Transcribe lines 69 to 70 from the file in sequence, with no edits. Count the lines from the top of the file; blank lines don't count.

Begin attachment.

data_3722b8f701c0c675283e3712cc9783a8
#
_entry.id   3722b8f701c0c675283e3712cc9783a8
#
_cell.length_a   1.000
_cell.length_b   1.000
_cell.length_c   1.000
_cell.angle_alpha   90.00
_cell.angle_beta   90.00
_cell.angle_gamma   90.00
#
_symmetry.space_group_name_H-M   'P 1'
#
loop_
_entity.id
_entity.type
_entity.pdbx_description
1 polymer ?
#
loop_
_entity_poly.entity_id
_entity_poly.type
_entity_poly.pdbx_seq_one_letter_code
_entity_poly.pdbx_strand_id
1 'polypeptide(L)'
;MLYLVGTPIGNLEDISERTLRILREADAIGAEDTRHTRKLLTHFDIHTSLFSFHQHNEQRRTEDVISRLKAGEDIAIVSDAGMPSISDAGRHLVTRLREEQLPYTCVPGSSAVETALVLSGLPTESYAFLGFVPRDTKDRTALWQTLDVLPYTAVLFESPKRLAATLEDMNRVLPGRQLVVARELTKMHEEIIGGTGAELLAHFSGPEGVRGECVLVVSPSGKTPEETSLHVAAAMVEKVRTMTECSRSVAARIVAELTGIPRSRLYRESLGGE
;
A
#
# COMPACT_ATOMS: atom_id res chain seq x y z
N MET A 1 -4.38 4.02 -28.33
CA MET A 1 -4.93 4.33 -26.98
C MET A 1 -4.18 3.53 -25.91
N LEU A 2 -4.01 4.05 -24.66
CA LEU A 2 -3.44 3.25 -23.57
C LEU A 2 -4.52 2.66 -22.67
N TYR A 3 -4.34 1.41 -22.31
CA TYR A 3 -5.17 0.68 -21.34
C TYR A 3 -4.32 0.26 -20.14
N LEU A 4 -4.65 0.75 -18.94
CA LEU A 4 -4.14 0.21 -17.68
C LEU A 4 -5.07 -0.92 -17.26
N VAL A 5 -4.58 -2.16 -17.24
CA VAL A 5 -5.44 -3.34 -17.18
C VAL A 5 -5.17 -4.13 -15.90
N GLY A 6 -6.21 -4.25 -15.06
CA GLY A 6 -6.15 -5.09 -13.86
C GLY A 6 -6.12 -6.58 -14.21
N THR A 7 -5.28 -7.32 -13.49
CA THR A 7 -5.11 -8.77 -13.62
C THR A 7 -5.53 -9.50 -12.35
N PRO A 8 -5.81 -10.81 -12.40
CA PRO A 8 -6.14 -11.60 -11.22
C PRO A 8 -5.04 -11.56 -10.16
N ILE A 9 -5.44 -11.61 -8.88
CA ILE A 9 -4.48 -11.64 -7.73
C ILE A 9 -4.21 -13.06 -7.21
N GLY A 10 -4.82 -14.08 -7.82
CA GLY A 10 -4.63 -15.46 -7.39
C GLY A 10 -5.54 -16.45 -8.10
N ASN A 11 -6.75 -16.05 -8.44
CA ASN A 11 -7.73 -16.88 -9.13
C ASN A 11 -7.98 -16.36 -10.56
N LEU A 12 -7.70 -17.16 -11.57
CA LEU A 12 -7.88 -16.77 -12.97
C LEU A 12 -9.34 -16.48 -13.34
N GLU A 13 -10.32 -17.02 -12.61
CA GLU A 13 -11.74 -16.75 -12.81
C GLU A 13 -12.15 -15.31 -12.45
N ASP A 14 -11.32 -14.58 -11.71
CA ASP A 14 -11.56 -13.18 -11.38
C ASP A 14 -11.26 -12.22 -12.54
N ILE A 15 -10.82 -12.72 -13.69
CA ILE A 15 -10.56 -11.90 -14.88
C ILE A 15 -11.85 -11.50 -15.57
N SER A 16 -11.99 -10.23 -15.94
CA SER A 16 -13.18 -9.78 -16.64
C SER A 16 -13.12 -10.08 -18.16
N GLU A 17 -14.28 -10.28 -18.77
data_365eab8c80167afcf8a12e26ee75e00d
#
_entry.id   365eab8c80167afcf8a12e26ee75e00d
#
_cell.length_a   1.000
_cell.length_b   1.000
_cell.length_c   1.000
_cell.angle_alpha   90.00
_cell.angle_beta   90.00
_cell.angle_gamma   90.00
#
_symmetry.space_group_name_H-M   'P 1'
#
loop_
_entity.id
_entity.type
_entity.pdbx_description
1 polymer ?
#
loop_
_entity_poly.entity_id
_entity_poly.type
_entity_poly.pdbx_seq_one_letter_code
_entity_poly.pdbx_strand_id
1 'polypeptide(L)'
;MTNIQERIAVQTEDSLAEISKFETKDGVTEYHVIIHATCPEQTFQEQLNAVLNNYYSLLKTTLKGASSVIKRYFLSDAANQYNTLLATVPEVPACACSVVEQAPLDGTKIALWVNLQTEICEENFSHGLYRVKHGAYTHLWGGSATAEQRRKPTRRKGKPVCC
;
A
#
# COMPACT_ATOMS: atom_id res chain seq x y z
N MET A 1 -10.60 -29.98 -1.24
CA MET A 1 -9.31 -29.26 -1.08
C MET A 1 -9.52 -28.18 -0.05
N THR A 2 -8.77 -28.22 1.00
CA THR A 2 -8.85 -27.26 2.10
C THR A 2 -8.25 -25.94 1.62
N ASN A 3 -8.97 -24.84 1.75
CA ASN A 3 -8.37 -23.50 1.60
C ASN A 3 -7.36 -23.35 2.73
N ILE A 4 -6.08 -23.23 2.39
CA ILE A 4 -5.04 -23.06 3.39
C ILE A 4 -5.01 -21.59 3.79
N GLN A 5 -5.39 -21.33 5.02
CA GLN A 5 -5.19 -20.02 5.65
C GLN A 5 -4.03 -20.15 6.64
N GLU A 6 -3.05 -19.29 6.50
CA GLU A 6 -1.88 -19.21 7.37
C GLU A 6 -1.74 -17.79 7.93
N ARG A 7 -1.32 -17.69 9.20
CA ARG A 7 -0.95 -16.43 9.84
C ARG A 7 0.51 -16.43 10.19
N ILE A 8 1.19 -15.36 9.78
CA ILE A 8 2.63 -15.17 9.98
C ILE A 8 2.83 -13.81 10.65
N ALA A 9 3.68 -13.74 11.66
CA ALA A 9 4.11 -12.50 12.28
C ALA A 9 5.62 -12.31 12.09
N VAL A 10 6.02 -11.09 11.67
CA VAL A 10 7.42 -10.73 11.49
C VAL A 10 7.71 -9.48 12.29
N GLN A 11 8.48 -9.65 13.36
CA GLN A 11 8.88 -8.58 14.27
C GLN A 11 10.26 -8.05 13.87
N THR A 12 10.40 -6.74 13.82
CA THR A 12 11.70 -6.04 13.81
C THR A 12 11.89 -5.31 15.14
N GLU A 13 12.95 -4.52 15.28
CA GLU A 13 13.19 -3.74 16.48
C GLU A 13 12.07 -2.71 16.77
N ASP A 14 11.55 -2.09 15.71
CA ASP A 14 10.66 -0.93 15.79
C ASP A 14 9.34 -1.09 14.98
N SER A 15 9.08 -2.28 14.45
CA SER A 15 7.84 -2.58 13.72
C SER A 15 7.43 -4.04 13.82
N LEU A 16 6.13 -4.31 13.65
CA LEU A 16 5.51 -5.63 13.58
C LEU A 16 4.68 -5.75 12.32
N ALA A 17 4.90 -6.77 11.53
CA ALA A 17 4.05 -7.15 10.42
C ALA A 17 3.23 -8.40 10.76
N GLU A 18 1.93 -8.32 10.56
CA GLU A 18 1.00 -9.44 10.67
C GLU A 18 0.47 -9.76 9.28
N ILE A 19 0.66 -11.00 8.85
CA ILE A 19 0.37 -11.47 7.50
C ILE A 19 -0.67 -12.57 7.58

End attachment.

C GLU A 13 -12.15 -15.31 -12.45
N ASP A 14 -11.32 -14.58 -11.71